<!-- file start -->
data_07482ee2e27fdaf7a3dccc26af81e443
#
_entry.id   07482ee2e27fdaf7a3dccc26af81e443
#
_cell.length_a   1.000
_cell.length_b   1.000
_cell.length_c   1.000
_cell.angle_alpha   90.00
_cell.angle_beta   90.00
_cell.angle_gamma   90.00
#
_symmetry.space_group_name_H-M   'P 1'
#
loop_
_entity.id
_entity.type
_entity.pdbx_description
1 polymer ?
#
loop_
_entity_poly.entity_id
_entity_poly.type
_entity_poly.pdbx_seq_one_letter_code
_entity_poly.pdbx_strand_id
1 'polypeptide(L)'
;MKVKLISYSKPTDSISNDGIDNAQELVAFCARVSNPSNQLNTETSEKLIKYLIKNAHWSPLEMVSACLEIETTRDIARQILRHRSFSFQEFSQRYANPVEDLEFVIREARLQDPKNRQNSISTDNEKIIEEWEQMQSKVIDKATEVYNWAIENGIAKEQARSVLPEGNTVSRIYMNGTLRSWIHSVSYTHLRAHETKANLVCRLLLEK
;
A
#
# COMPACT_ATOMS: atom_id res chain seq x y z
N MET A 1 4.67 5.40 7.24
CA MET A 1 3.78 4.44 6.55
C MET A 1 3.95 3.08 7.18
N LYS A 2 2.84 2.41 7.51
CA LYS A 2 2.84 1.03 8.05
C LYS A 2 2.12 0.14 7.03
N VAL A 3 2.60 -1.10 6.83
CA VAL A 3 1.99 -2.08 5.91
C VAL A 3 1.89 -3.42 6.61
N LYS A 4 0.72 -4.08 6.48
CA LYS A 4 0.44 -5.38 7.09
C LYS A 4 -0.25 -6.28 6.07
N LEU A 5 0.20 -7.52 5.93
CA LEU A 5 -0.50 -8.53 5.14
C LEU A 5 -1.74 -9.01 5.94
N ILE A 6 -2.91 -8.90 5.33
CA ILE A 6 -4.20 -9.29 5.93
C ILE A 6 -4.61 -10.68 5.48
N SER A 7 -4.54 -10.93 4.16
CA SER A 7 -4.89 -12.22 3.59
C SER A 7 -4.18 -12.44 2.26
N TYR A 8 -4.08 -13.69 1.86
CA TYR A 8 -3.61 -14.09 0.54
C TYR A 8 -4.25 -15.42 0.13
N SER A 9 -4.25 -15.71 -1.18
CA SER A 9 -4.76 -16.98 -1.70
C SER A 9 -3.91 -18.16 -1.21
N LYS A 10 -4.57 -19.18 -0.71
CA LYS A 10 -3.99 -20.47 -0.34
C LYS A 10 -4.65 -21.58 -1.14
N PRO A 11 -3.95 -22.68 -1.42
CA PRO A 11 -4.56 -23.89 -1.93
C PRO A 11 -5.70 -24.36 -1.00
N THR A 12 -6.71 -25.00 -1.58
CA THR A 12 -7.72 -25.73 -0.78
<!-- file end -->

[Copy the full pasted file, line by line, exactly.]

data_07482ee2e27fdaf7a3dccc26af81e443
#
_entry.id   07482ee2e27fdaf7a3dccc26af81e443
#
_cell.length_a   1.000
_cell.length_b   1.000
_cell.length_c   1.000
_cell.angle_alpha   90.00
_cell.angle_beta   90.00
_cell.angle_gamma   90.00
#
_symmetry.space_group_name_H-M   'P 1'
#
loop_
_entity.id
_entity.type
_entity.pdbx_description
1 polymer ?
#
loop_
_entity_poly.entity_id
_entity_poly.type
_entity_poly.pdbx_seq_one_letter_code
_entity_poly.pdbx_strand_id
1 'polypeptide(L)'
;MKVKLISYSKPTDSISNDGIDNAQELVAFCARVSNPSNQLNTETSEKLIKYLIKNAHWSPLEMVSACLEIETTRDIARQILRHRSFSFQEFSQRYANPVEDLEFVIREARLQDPKNRQNSISTDNEKIIEEWEQMQSKVIDKATEVYNWAIENGIAKEQARSVLPEGNTVSRIYMNGTLRSWIHSVSYTHLRAHETKANLVCRLLLEK
;
A
#
# COMPACT_ATOMS: atom_id res chain seq x y z
N MET A 1 4.67 5.40 7.24
CA MET A 1 3.78 4.44 6.55
C MET A 1 3.95 3.08 7.18
N LYS A 2 2.84 2.41 7.51
CA LYS A 2 2.84 1.03 8.05
C LYS A 2 2.12 0.14 7.03
N VAL A 3 2.60 -1.10 6.83
CA VAL A 3 1.99 -2.08 5.91
C VAL A 3 1.89 -3.42 6.61
N LYS A 4 0.72 -4.08 6.48
CA LYS A 4 0.44 -5.38 7.09
C LYS A 4 -0.25 -6.28 6.07
N LEU A 5 0.20 -7.52 5.93
CA LEU A 5 -0.50 -8.53 5.14
C LEU A 5 -1.74 -9.01 5.94
N ILE A 6 -2.91 -8.90 5.33
CA ILE A 6 -4.20 -9.29 5.93
C ILE A 6 -4.61 -10.68 5.48
N SER A 7 -4.54 -10.93 4.16
CA SER A 7 -4.89 -12.22 3.59
C SER A 7 -4.18 -12.44 2.26
N TYR A 8 -4.08 -13.69 1.86
CA TYR A 8 -3.61 -14.09 0.54
C TYR A 8 -4.25 -15.42 0.13
N SER A 9 -4.25 -15.71 -1.18
CA SER A 9 -4.76 -16.98 -1.70
C SER A 9 -3.91 -18.16 -1.21
N LYS A 10 -4.57 -19.18 -0.71
CA LYS A 10 -3.99 -20.47 -0.34
C LYS A 10 -4.65 -21.58 -1.14
N PRO A 11 -3.95 -22.68 -1.42
CA PRO A 11 -4.56 -23.89 -1.93
C PRO A 11 -5.70 -24.36 -1.00
N THR A 12 -6.71 -25.00 -1.58
CA THR A 12 -7.72 -25.73 -0.78